The IDF rules in the hospitals, too
The views of a 19-year-old soldier and a Military Police (MP) officer overrule that of a medical doctor in the matter of the conditions under which a patient is held.
It turns out the Israel Defense Forces are sovereign not only in the West Bank, but also in the hospitals. The views of a 19-year-old soldier and a Military Police (MP) officer overrule that of a medical doctor in the matter of the conditions under which a patient is held. A 14-year-old Palestinian wounded by IDF fire and taken to Schneider Children's Hospital had his hands and legs shackled, despite being guarded by two MPs and not being able to walk because of his wounds. The professional view of the hospital doctors was that the wounded youth, who two days earlier underwent surgery on his leg, should be freed from his shackles - but they were overruled.
According to Health Ministry regulations from 1999, "The authority to shackle a patient in hospital care lies with the law enforcement agency in charge of the patient and responsible for guarding them... In any case where shackling the patient could, in the opinion of the treating doctor, harm the medical treatment, or is not necessary in his view, the doctor must demand of the security official the release of the patient from the shackles... In the case of a difference of opinion, a `decision forum' made up of a representative of the hospital and security body, decides."
However, various sources claim the Health Ministry has been working for some time on changing the rules so that the medical/professional view and common sense overrule the tendency of the "law enforcement authorities" to shackle patients and ignore the doctors' arguments. Apparently the constant complaining by Physicians for Human Rights (PHR) and other institutions about the readiness of the security officials to use shackles and about the doctors' fears to intervene in the "judgment" of a policeman or soldier are having an effect.
As Dr. Yitzhak Kedman of the Israel National Council for the Child wrote to Health Ministry deputy director general Dr. Yitzhak Berlovitz, in response to an article about the shackled boy in Haaretz: "In the past we corresponded about a similar subject and you made it clear to me that you oppose shackling patients who are minors, especially when there are other means to make sure they don't escape ..."
The military logic for the shackling can be found in the IDF's response to Haaretz: Last Wednesday, "the boy and two other boys were seen intending to throw Molotov cocktails at passing Israeli cars." IDF troops chased the youths. "During the chase, the boy tried to throw a Molotov cocktail at a soldier and, therefore, shots were fired at his lower body and he was wounded ... His status [in the hospital] is as a regular detainee."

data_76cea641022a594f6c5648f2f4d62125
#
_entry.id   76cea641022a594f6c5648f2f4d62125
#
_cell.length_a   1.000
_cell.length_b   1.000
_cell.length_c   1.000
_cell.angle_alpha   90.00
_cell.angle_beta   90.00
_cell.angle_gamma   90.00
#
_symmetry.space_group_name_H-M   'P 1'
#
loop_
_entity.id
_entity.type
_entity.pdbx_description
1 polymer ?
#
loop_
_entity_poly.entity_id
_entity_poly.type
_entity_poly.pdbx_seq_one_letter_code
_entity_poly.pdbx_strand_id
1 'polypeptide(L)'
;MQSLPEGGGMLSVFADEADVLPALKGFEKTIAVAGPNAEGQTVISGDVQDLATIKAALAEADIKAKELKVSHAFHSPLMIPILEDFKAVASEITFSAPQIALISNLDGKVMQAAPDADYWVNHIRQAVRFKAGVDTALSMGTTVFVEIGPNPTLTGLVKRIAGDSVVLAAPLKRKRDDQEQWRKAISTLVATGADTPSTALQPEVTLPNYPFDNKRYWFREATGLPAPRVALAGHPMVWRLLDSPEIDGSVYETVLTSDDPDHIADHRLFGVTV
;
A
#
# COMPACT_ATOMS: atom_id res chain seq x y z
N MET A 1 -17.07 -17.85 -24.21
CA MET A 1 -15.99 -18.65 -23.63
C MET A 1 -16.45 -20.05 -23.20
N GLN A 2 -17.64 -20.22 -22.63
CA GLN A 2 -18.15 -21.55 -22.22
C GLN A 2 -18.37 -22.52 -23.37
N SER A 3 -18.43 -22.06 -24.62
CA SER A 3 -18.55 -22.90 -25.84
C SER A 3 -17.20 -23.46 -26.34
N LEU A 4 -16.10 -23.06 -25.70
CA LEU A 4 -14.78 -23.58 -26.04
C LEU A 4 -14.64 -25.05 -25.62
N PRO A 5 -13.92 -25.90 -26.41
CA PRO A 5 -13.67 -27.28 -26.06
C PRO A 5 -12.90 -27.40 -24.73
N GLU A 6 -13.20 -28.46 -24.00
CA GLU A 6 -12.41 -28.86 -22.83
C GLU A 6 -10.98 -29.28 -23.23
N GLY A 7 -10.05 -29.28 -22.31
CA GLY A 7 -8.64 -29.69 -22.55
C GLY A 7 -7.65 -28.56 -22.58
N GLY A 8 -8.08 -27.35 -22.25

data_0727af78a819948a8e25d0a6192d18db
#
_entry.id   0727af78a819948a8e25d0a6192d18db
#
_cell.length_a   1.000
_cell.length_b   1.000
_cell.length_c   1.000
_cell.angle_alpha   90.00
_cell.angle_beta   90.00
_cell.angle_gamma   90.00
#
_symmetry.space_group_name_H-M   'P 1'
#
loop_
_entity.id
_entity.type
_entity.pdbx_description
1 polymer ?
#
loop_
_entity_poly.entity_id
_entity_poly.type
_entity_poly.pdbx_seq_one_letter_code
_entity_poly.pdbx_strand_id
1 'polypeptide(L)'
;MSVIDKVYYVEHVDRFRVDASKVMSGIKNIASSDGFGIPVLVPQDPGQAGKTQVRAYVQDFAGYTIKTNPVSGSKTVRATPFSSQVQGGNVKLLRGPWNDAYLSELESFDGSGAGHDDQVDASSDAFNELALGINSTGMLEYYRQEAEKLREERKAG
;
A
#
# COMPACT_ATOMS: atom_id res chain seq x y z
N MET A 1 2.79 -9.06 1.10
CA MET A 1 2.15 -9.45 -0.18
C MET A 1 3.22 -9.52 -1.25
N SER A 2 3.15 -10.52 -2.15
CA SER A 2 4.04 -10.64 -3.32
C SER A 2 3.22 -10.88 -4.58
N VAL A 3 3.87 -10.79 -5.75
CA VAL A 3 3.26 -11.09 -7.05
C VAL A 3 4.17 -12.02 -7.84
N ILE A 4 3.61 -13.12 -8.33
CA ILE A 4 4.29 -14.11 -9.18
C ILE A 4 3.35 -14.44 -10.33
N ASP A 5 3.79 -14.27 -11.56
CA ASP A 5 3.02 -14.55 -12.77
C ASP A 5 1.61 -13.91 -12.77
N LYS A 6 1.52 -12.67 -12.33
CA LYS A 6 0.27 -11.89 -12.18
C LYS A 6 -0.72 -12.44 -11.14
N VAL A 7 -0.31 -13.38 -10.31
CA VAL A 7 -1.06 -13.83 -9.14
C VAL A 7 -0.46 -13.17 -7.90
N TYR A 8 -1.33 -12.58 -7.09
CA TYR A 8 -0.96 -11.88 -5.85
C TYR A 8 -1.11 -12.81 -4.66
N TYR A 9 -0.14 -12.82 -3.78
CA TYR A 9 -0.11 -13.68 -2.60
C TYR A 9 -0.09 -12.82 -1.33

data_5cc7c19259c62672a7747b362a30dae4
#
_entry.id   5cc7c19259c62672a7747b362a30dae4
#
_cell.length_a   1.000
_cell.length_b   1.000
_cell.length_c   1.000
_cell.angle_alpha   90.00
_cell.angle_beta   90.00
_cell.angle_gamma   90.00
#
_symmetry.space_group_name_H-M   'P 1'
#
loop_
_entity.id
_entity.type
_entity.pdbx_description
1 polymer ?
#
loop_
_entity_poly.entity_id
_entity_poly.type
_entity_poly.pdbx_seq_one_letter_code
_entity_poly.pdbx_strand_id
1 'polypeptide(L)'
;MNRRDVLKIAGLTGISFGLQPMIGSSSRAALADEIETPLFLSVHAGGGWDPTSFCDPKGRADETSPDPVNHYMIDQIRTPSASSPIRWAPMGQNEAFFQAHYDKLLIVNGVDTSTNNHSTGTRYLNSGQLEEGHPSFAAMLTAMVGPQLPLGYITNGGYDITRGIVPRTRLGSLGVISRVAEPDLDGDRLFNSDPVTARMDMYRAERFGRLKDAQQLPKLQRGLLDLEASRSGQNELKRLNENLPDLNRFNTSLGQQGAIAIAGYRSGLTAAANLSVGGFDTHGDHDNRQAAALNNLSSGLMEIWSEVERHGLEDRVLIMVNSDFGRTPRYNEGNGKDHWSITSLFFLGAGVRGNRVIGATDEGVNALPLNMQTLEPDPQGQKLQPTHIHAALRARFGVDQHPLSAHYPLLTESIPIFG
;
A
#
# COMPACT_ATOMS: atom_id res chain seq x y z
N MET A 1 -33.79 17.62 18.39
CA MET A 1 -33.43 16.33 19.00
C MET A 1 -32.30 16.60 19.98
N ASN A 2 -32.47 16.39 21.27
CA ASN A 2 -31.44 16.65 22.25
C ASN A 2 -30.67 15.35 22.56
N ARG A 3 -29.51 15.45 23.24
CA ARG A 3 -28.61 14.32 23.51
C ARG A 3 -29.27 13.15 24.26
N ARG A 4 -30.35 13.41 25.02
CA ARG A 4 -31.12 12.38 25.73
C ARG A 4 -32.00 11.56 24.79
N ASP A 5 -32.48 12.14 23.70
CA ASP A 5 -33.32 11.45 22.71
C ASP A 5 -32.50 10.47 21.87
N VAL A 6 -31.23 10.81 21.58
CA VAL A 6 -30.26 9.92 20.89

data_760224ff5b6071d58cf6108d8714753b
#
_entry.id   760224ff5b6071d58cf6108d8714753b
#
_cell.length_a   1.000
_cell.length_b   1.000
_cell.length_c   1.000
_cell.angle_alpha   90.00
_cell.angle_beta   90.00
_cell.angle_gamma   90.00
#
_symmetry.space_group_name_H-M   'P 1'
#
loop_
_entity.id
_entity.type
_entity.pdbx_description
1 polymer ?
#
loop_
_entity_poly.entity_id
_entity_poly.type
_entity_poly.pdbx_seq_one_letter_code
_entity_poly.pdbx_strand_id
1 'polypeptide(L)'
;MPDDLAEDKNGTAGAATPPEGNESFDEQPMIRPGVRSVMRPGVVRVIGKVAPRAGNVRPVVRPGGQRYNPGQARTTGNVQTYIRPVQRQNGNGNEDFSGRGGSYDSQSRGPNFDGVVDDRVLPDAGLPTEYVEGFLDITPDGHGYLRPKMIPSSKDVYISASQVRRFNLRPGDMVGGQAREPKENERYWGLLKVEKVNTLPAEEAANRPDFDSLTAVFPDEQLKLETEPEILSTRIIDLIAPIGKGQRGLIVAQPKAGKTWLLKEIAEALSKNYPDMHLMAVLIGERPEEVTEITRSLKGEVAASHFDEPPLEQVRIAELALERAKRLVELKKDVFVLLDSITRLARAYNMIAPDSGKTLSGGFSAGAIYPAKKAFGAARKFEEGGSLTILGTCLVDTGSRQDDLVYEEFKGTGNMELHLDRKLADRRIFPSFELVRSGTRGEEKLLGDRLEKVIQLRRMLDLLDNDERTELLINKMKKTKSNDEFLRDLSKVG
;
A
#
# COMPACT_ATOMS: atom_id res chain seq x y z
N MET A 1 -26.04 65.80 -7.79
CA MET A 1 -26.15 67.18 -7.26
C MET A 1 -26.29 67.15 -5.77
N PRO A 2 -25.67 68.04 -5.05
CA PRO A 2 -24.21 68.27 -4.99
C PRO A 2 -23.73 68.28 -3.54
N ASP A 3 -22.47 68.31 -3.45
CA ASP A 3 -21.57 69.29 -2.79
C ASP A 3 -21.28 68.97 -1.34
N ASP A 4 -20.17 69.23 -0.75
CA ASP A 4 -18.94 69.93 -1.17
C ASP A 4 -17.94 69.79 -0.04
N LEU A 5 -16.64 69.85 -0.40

It's also well-known the IDF is above what is legally correct. The spokesman formulates his answers (which are the versions provided by the soldiers and their officers) as if he never heard that according to the law "a person is innocent until proved guilty." They don't even add the word "allegedly." The boy, on the other hand, vigorously denies the IDF's version and said he was helping his father deliver propane gas to a resident of their village, Maadma. The IDF's response reflects the prevailing attitude toward every Palestinian detainee, including 14-year-olds: He is guilty as long as it has not been proved otherwise - and it is very difficult to prove otherwise.
The course set for that boy is well-known: After three and a half days in hospital he was transferred on Sunday to the Prison Service's medical center. The legal-military system automatically holds any arrested Palestinian until the end of legal proceedings against them. That happens to children suspected of throwing stones, and not just to murder suspects. If a lawyer wants a fair trial, subpoena witnesses, conduct interrogations of the soldiers, cross-check testimony, find contradictions - the term "until the proceedings are over" could turn into a longer period of time than the youth's final sentence.
The pressure of the system on a lawyer and detainee, especially when the detainee is a minor and especially when he is wounded, to reach a plea bargain (in other words, to confess) - is enormous. And during the military trial itself, the IDF, which wounded the youth, is also the prosecutor, witness and judge. And the hidden grand jury is the Israeli public, which has no second thoughts or any complaints about the nature of the military-legal system in the occupied territories.
But this time, something went wrong with the usual track. The wounded boy's father contacted an activist from MachsomWatch about the incident and about the way his son had been taken to an Israeli hospital - without being accompanied by an adult relative and despite not knowing Hebrew. The activist contacted PHR, and one of its members, Prof. Zvi Bentwich, notified the hospital director about the boy's case and his shackling.
Activists from PHR and MachsomWatch visited the patient - over the objections of the MPs - and made sure his uncle had a visitor's pass. A lawyer from PHR was also brought into the picture. And now, the boy who was so dangerous he had to be shackled despite his condition, the boy who supposedly tried to hurt soldiers, was freed on Monday night - to his home.